Why did you decide to release an EP at this time instead of moving on to the next full-length album?
Basically, we needed something—new material. We had a proposition from DevilDriver to tour around the U.S. again—not again with DevilDriver, but to make another tour around the U.S. but this time with DevilDriver; the first one was with Cradle of Filth. This second tour was the same year as first one, and we needed something new, because it was not very OK just to have another tour with the same old program. So yeah, we decided to record, very quickly (laughs), five songs, just because we didn’t have the time to record the full LP. But the plan was that we were to compose and record a full-length album. But yeah, after the proposition from DevilDriver, we just couldn’t reject. So we composed “Micro,” just because we are waiting for this spring, which is here (laughs), and we’re going to work on a new album, a full-length album, right now.
Is there a target for when you want to release that album?
Probably this fall.
Was the song “Teacher, Teacher!” from “Micro” inspired by specific experiences in your life?
I like when people find their own meaning in our songs. For someone, that can be their schooling. For someone, that can be religious oppression of someone. For me, that was people who are prejudiced and they try to teach you from the top of their experience, and they don’t consider that we have different lives. “Teacher, Teacher!” is just a symbol, just a metaphor. It’s not about a teacher actually (laughs). It’s about people who try to teach you their own lessons, and they didn’t actually realize that you have your own path to walk.
As you mentioned, last year Jinjer came to North America for the first time with Cradle of Filth and then back with DevilDriver. What were those experiences like?
Oh, we absolutely loved both times. The first one, of course, absolutely gorgeous and exciting, as it was our first time. So we are very grateful for Cradle of Filth, of course, for having us with them and for showing us how it can be when we will have our chance to have our own headlining shows. Hopefully, they will be as great as they were. And with DevilDriver, it was a very friendly atmosphere every show, and that was great. I’m really looking forward to return to North America and have another great time there.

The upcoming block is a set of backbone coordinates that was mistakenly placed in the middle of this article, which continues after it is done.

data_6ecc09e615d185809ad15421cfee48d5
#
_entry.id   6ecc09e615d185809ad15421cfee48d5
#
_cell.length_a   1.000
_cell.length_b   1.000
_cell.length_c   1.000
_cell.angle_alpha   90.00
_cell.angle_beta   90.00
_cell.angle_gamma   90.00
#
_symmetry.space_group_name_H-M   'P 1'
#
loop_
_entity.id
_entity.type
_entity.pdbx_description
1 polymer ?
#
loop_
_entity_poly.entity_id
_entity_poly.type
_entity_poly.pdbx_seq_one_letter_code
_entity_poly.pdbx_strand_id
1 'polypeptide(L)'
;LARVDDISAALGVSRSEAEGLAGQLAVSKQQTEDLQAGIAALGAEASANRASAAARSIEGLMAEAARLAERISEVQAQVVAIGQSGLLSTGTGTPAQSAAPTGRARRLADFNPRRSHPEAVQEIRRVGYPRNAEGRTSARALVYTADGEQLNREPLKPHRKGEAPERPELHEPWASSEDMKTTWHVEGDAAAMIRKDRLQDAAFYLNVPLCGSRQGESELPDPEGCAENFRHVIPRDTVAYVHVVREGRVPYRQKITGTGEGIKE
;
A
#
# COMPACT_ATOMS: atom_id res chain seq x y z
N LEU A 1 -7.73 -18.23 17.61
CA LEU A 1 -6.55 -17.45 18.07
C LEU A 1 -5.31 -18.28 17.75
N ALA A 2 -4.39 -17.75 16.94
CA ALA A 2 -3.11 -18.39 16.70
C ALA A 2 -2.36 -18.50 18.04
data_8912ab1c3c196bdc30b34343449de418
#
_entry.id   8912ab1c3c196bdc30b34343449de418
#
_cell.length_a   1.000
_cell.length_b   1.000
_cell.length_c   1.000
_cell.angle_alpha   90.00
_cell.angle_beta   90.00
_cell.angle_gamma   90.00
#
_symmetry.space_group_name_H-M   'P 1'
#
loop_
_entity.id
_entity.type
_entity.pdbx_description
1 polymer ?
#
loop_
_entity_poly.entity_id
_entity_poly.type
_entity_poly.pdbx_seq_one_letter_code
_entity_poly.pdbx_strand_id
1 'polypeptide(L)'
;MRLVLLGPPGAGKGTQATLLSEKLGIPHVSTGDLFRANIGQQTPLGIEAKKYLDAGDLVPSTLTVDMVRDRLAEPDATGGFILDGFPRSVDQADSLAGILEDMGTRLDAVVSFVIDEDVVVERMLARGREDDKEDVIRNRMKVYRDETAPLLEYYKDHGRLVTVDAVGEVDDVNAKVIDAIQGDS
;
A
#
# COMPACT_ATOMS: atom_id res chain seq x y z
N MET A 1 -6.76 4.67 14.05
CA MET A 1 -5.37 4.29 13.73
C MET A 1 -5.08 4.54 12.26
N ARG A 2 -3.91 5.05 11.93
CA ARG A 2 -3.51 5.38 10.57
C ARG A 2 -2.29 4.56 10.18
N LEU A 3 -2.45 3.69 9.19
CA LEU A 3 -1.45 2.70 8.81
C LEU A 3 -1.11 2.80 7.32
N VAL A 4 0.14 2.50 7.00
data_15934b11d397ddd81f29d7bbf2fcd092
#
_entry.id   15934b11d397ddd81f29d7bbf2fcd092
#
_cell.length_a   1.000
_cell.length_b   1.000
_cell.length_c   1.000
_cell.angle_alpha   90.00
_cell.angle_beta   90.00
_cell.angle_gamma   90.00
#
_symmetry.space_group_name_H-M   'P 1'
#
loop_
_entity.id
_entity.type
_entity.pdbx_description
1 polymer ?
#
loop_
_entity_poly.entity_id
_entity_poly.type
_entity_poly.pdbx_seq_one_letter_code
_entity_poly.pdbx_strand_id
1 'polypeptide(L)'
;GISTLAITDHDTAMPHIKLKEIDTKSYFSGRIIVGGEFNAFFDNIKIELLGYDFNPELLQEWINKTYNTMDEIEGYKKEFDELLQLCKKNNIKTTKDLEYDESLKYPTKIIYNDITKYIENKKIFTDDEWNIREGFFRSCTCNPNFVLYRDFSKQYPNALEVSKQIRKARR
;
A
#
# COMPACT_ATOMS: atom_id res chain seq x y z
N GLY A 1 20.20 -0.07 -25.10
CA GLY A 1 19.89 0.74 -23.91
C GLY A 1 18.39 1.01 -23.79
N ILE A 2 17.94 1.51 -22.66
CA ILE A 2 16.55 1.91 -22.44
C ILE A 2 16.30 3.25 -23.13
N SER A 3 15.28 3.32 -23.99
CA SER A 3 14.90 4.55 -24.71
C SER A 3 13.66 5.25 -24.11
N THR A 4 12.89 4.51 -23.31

You’ve got a busy year, a lot of shows already booked all over the world. Do you know when you might be coming back over here?
Well (laughs) I would like to be intriguing (laughs). Probably that would be the date when we have our album released. So it probably will be this fall.
A lot of your fans want to know when you might do a headline tour, not just here but anywhere. I know a lot of fans are looking forward to that. So is there a plan for that?
I hope that with the new album, that will be possible.
I noticed in some recent photos of you, you have a new tattoo in a pretty prominent place, right there on your throat. Is there any kind of story or special meaning behind that tattoo?
Well. not really. I don’t have any special meanings to all of my tattoos. Some of them—or maybe most of them—I did impulsively. I just adore Mexico and Mexican culture and mythology, so I made it as a Quetzalcoatl, the feathered serpent, on my throat. So nothing special, just I really wanted it. I was very mesmerized by the idea of this serpent and of this mythological creature, so that’s it.
Is there anything else you’d like to say?
Thank you very much for all the American fans and all the listeners who are not fans—not yet (laughs). Hopefully they will be. I hope to see you guys this fall somewhere around the U.S. Yeah, hope to see you there, and we’ll have fun for sure. Come see us and say hi.